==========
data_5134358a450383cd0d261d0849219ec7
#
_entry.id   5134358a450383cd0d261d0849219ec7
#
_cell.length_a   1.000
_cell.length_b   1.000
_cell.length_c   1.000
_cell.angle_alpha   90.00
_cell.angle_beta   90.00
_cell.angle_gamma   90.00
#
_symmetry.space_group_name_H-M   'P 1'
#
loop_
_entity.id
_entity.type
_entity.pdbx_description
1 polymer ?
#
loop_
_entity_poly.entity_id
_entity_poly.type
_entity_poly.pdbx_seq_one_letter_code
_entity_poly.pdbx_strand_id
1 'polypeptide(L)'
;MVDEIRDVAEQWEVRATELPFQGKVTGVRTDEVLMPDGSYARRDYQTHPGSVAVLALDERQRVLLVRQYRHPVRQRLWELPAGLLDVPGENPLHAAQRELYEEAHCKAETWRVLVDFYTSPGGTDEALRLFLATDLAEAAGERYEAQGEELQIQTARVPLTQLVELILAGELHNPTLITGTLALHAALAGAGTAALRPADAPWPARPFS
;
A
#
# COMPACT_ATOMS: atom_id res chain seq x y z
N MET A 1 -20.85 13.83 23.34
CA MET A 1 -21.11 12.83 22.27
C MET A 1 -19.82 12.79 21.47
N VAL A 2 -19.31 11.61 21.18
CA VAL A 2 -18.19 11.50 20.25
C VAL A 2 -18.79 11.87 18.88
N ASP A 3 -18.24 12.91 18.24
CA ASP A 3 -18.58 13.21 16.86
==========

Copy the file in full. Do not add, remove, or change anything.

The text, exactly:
data_5134358a450383cd0d261d0849219ec7
#
_entry.id   5134358a450383cd0d261d0849219ec7
#
_cell.length_a   1.000
_cell.length_b   1.000
_cell.length_c   1.000
_cell.angle_alpha   90.00
_cell.angle_beta   90.00
_cell.angle_gamma   90.00
#
_symmetry.space_group_name_H-M   'P 1'
#
loop_
_entity.id
_entity.type
_entity.pdbx_description
1 polymer ?
#
loop_
_entity_poly.entity_id
_entity_poly.type
_entity_poly.pdbx_seq_one_letter_code
_entity_poly.pdbx_strand_id
1 'polypeptide(L)'
;MVDEIRDVAEQWEVRATELPFQGKVTGVRTDEVLMPDGSYARRDYQTHPGSVAVLALDERQRVLLVRQYRHPVRQRLWELPAGLLDVPGENPLHAAQRELYEEAHCKAETWRVLVDFYTSPGGTDEALRLFLATDLAEAAGERYEAQGEELQIQTARVPLTQLVELILAGELHNPTLITGTLALHAALAGAGTAALRPADAPWPARPFS
;
A
#
# COMPACT_ATOMS: atom_id res chain seq x y z
N MET A 1 -20.85 13.83 23.34
CA MET A 1 -21.11 12.83 22.27
C MET A 1 -19.82 12.79 21.47
N VAL A 2 -19.31 11.61 21.18
CA VAL A 2 -18.19 11.50 20.25
C VAL A 2 -18.79 11.87 18.88
N ASP A 3 -18.24 12.91 18.24
CA ASP A 3 -18.58 13.21 16.86